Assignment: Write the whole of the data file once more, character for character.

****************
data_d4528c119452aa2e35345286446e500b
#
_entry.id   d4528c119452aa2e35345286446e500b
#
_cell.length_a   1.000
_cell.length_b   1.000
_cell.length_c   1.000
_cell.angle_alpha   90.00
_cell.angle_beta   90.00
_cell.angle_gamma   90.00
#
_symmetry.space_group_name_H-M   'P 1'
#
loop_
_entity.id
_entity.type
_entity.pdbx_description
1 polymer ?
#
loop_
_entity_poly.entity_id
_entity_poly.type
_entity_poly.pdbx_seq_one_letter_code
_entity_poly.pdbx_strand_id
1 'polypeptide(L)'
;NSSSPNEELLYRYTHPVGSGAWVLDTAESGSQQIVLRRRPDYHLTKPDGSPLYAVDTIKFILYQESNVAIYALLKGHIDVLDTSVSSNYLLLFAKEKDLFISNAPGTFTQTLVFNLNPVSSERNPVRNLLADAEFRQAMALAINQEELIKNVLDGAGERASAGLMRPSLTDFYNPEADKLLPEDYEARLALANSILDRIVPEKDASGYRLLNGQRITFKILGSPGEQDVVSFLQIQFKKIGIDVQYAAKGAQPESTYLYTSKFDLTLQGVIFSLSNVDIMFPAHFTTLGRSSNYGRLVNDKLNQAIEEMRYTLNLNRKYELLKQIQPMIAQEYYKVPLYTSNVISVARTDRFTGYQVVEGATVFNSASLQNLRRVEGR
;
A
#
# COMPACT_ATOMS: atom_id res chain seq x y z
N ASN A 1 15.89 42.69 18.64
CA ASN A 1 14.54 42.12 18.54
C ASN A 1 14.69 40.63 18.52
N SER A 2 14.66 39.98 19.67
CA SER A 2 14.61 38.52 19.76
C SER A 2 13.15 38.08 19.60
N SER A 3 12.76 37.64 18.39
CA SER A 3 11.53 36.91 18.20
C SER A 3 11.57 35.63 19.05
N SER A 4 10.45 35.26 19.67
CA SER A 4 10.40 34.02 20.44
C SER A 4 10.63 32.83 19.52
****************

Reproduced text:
data_d4528c119452aa2e35345286446e500b
#
_entry.id   d4528c119452aa2e35345286446e500b
#
_cell.length_a   1.000
_cell.length_b   1.000
_cell.length_c   1.000
_cell.angle_alpha   90.00
_cell.angle_beta   90.00
_cell.angle_gamma   90.00
#
_symmetry.space_group_name_H-M   'P 1'
#
loop_
_entity.id
_entity.type
_entity.pdbx_description
1 polymer ?
#
loop_
_entity_poly.entity_id
_entity_poly.type
_entity_poly.pdbx_seq_one_letter_code
_entity_poly.pdbx_strand_id
1 'polypeptide(L)'
;NSSSPNEELLYRYTHPVGSGAWVLDTAESGSQQIVLRRRPDYHLTKPDGSPLYAVDTIKFILYQESNVAIYALLKGHIDVLDTSVSSNYLLLFAKEKDLFISNAPGTFTQTLVFNLNPVSSERNPVRNLLADAEFRQAMALAINQEELIKNVLDGAGERASAGLMRPSLTDFYNPEADKLLPEDYEARLALANSILDRIVPEKDASGYRLLNGQRITFKILGSPGEQDVVSFLQIQFKKIGIDVQYAAKGAQPESTYLYTSKFDLTLQGVIFSLSNVDIMFPAHFTTLGRSSNYGRLVNDKLNQAIEEMRYTLNLNRKYELLKQIQPMIAQEYYKVPLYTSNVISVARTDRFTGYQVVEGATVFNSASLQNLRRVEGR
;
A
#
# COMPACT_ATOMS: atom_id res chain seq x y z
N ASN A 1 15.89 42.69 18.64
CA ASN A 1 14.54 42.12 18.54
C ASN A 1 14.69 40.63 18.52
N SER A 2 14.66 39.98 19.67
CA SER A 2 14.61 38.52 19.76
C SER A 2 13.15 38.08 19.60
N SER A 3 12.76 37.64 18.39
CA SER A 3 11.53 36.91 18.20
C SER A 3 11.57 35.63 19.05
N SER A 4 10.45 35.26 19.67
CA SER A 4 10.40 34.02 20.44
C SER A 4 10.63 32.83 19.52